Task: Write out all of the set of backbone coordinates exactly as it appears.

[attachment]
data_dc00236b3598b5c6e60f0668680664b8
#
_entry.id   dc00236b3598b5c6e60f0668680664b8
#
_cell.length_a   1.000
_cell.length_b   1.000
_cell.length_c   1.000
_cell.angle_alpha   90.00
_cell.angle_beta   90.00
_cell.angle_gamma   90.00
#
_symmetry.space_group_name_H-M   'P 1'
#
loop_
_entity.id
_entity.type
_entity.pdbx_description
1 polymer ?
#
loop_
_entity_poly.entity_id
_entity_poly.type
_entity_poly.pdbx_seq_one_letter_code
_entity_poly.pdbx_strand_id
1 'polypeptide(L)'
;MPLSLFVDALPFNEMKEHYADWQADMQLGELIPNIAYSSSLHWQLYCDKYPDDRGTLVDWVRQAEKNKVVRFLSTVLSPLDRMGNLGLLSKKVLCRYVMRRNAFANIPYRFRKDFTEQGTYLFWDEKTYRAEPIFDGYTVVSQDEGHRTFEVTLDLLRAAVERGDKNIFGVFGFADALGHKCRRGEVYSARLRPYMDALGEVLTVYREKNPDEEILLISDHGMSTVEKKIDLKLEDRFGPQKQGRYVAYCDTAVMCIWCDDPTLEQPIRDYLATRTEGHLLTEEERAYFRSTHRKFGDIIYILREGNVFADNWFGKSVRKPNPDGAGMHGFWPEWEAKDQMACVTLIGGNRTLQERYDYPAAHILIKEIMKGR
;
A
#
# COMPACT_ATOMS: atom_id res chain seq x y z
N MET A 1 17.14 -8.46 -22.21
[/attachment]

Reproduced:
data_dc00236b3598b5c6e60f0668680664b8
#
_entry.id   dc00236b3598b5c6e60f0668680664b8
#
_cell.length_a   1.000
_cell.length_b   1.000
_cell.length_c   1.000
_cell.angle_alpha   90.00
_cell.angle_beta   90.00
_cell.angle_gamma   90.00
#
_symmetry.space_group_name_H-M   'P 1'
#
loop_
_entity.id
_entity.type
_entity.pdbx_description
1 polymer ?
#
loop_
_entity_poly.entity_id
_entity_poly.type
_entity_poly.pdbx_seq_one_letter_code
_entity_poly.pdbx_strand_id
1 'polypeptide(L)'
;MPLSLFVDALPFNEMKEHYADWQADMQLGELIPNIAYSSSLHWQLYCDKYPDDRGTLVDWVRQAEKNKVVRFLSTVLSPLDRMGNLGLLSKKVLCRYVMRRNAFANIPYRFRKDFTEQGTYLFWDEKTYRAEPIFDGYTVVSQDEGHRTFEVTLDLLRAAVERGDKNIFGVFGFADALGHKCRRGEVYSARLRPYMDALGEVLTVYREKNPDEEILLISDHGMSTVEKKIDLKLEDRFGPQKQGRYVAYCDTAVMCIWCDDPTLEQPIRDYLATRTEGHLLTEEERAYFRSTHRKFGDIIYILREGNVFADNWFGKSVRKPNPDGAGMHGFWPEWEAKDQMACVTLIGGNRTLQERYDYPAAHILIKEIMKGR
;
A
#
# COMPACT_ATOMS: atom_id res chain seq x y z
N MET A 1 17.14 -8.46 -22.21